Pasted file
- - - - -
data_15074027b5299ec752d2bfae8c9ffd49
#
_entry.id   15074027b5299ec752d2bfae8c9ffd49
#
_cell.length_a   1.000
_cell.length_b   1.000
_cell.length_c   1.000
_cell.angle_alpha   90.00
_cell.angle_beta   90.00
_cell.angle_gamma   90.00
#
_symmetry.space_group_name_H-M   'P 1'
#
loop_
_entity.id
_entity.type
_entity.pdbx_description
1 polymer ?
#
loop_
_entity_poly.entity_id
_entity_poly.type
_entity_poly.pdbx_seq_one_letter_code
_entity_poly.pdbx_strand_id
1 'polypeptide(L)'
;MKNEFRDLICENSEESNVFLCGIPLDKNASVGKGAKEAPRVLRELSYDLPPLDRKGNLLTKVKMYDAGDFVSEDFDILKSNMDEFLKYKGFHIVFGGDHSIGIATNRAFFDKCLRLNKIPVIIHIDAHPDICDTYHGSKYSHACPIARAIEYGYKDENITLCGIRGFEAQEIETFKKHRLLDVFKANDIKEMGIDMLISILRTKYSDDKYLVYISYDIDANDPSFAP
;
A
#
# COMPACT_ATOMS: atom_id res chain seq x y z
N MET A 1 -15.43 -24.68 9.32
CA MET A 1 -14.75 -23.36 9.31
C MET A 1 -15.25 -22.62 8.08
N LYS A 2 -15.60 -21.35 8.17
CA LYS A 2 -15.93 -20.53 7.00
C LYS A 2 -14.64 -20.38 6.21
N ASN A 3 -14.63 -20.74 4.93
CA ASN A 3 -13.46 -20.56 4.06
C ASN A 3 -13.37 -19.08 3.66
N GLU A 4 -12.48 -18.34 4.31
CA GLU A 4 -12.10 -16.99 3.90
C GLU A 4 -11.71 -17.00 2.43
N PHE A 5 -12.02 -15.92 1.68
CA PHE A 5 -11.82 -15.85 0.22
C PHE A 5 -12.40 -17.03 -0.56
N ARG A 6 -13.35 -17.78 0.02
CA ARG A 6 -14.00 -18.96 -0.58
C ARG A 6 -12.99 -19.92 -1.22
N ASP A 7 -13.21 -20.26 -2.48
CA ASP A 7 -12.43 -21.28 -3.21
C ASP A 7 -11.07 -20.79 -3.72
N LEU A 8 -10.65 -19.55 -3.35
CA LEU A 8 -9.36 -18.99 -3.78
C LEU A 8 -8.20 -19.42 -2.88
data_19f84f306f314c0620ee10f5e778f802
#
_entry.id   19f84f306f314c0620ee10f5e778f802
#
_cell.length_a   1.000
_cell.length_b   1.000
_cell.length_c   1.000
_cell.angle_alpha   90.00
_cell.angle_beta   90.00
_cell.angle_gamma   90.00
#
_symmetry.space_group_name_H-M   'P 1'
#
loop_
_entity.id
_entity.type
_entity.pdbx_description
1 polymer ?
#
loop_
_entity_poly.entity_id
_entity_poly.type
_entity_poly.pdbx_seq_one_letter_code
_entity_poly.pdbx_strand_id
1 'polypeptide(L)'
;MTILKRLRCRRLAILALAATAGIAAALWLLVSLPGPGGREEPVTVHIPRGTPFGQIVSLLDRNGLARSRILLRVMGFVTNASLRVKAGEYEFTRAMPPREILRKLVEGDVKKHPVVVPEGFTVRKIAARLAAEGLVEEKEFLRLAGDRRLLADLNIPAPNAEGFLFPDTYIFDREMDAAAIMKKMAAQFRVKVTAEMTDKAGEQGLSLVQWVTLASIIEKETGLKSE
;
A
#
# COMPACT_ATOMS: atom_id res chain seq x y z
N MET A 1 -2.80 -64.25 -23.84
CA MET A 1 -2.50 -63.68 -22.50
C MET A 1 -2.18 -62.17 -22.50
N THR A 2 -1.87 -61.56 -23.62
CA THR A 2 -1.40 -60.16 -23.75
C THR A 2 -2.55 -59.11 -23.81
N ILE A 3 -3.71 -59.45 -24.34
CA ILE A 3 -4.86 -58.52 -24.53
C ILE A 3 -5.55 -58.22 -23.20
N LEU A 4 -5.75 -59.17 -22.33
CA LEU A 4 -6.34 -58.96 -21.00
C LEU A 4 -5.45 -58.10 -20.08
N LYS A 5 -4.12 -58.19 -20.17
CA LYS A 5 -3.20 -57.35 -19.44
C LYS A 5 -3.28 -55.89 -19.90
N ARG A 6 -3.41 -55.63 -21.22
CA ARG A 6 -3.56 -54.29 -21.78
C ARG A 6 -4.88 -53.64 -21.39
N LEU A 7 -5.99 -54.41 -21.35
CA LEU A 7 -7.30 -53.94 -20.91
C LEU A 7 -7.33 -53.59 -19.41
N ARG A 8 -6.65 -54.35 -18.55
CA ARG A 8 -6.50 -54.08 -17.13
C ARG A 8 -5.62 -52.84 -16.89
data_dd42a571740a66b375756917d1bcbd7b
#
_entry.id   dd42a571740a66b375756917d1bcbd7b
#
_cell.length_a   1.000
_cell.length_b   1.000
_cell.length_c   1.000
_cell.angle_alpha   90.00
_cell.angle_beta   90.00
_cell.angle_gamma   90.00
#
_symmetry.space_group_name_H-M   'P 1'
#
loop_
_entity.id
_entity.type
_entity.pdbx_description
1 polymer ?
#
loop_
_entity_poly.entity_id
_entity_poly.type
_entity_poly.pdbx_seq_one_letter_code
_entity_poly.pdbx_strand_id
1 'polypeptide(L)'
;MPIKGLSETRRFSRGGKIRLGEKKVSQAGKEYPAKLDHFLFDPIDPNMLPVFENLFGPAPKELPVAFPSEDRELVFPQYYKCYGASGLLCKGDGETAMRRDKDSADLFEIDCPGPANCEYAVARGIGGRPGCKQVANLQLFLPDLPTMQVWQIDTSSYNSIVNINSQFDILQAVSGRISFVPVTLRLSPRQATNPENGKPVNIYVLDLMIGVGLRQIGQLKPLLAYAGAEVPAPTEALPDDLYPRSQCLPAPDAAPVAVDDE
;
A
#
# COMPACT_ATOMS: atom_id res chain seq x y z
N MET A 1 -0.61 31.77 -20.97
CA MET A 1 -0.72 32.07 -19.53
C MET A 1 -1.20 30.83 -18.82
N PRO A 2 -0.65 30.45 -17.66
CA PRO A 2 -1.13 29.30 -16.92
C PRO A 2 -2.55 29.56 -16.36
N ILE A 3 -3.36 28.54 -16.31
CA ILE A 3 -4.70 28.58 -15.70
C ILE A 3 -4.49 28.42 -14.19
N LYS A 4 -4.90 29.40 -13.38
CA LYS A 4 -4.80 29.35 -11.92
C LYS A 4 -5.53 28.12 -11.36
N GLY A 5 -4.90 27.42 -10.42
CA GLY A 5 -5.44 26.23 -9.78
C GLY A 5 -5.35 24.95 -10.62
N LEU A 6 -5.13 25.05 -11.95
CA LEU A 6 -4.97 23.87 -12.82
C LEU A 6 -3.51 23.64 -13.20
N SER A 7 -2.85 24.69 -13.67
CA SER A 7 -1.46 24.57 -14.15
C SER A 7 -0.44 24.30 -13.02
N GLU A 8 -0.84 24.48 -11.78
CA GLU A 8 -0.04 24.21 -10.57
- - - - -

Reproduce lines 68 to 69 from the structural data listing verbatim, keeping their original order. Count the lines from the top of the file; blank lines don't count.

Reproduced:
loop_
_entity.id